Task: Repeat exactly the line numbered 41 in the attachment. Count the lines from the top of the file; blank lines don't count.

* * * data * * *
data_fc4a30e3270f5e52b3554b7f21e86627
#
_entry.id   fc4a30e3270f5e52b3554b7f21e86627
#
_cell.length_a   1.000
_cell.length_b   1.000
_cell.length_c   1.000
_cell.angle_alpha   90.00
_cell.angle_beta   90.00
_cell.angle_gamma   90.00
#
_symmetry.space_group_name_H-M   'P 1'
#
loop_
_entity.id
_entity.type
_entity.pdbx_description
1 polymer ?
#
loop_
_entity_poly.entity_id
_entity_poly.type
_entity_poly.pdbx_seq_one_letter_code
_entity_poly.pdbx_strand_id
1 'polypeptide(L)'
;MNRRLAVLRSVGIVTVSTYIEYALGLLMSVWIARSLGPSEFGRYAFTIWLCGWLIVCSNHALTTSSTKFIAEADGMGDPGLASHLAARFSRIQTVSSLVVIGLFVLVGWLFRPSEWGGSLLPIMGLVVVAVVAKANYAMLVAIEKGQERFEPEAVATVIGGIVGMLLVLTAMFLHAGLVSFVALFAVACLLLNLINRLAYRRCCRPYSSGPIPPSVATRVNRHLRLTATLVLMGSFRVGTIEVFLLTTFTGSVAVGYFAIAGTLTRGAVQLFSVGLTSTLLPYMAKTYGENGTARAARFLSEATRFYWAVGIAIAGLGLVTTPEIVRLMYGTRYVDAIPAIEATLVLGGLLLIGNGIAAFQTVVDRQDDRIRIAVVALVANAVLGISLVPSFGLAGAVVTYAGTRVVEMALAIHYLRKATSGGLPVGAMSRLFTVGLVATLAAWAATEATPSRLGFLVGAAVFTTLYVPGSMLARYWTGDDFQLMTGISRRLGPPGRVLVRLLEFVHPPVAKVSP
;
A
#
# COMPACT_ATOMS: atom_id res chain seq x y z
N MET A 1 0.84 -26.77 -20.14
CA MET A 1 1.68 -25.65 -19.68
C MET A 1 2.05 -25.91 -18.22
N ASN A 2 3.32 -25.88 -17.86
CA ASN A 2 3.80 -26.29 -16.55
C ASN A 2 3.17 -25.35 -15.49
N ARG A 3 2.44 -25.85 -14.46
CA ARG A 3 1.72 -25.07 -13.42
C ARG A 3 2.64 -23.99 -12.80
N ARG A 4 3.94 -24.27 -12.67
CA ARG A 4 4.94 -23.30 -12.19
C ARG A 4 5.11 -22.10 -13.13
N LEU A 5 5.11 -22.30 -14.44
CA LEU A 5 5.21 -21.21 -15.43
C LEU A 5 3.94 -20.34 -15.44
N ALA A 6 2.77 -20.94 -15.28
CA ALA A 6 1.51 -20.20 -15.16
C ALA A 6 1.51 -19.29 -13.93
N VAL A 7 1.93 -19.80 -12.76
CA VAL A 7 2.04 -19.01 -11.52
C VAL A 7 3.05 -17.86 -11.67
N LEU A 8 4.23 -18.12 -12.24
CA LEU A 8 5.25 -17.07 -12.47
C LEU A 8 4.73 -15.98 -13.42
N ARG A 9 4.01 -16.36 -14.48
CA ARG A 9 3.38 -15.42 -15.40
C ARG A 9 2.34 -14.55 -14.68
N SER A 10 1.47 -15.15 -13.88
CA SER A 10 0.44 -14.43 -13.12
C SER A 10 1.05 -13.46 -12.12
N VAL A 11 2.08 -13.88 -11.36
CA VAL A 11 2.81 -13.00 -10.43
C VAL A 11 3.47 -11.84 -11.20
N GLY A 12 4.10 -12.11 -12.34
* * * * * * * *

CA ARG A 4 4.94 -23.30 -12.19